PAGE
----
SOTU Technology Messages
The president’s final SOTU included some interesting remarks about technology. Some were encouraging and aspirational, the thing he does best. These included touts for programs to teach young people to code, getting schools and libraries online, bringing manufacturing into the information age, and reducing barriers to startups:
But tonight, I want to go easy on the traditional list of proposals for the year ahead. Don’t worry, I’ve got plenty, from helping students learn to write computer code to personalizing medical treatments for patients…We’ve…taken bold new steps to get more students and low-income Americans online. We’ve launched next-generation manufacturing hubs, and online tools that give an entrepreneur everything he or she needs to start a business in a single day.
This is all good stuff that nearly all Americans can get behind regardless of party affiliation or ideological condition; perfect stuff for inclusion in an SOTU.
The SOTU Wasn’t Free of Puffery
But there was one SOTU comment that drew the attention of policy wonks, in the ellipsis in the portion I quoted above. The full remark is: “We’ve protected an open internet.” Now it’s certainly the case that the FCC passed regulations designed to protect an open Internet, but the problem is with the president taking the credit. The FCC is supposed to be an independent, expert agency rather than an arm of the Administration. FCC Commissioner Mike O’Rielly commented on the contradiction:
— Mike O’Rielly (@mikeofcc) January 13, 2016
Maybe this was just puffery, the president basking in the reflected glory of his appointee’s good work rather than a claim to being the FCC’s puppet master. It’s hard to say, but it was an odd claim given the concern among members of Congress that the White House pulled strings to make the agency reverse course late in the game not once but twice. The move from 706 authority and a commercially reasonable standard of behavior to Title II and a “fair and reasonable” one was the first reversal, and liberating interconnection from Title II (at the behest of Google, according to Commissioner Clyburn) was the second. So this is a sensitive area that would have been better left out of the SOTU.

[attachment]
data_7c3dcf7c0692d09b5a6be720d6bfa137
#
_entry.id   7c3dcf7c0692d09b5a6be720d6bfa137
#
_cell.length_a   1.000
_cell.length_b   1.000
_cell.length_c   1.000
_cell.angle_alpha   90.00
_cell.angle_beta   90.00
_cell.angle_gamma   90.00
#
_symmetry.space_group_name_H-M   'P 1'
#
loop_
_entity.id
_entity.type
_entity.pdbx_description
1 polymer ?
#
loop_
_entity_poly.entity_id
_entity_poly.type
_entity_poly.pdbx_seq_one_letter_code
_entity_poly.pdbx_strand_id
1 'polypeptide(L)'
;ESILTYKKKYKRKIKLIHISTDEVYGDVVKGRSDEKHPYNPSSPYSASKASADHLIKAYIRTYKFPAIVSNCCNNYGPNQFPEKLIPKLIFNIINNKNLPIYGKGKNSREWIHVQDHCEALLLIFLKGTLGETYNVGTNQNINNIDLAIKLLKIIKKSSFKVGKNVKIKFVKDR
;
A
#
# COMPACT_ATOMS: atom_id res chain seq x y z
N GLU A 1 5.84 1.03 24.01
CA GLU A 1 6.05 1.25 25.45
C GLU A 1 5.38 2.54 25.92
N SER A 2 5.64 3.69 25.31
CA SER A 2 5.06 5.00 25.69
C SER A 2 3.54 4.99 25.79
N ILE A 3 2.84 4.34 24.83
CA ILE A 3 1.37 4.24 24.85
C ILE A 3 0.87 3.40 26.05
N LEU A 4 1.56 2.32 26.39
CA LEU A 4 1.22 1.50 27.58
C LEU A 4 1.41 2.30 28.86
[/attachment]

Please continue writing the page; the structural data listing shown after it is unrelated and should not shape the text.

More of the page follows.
Teaching Kids to Code
The SOTU tout for teaching kids to code is laudable. When my kids were in elementary school in Cupertino, I took it upon myself to teach 5th and 6th graders how to write code in the Logo programming language on the Apple IIs that were abundant in the school due to its proximity to Apple World Headquarters. Logo uses something called Turtle Graphics that makes it easy for kids to visualize how code makes things happen in a computer and it’s very intuitive. One team created a program that calculated baseball statistics, which forced them to learn some math, and another team led by one of the girls wrote an elaborate program that had something to do with bridges. The leader went to study engineering at Cal Tech, so she obviously had talent.
Learning programming is like learning foreign languages and algebra, best started when the brain is young and flexible. Given our increasing dependency on computers and software, coding is a basic mode of literacy, like speaking Spanish in the culture with a significant Hispanic population.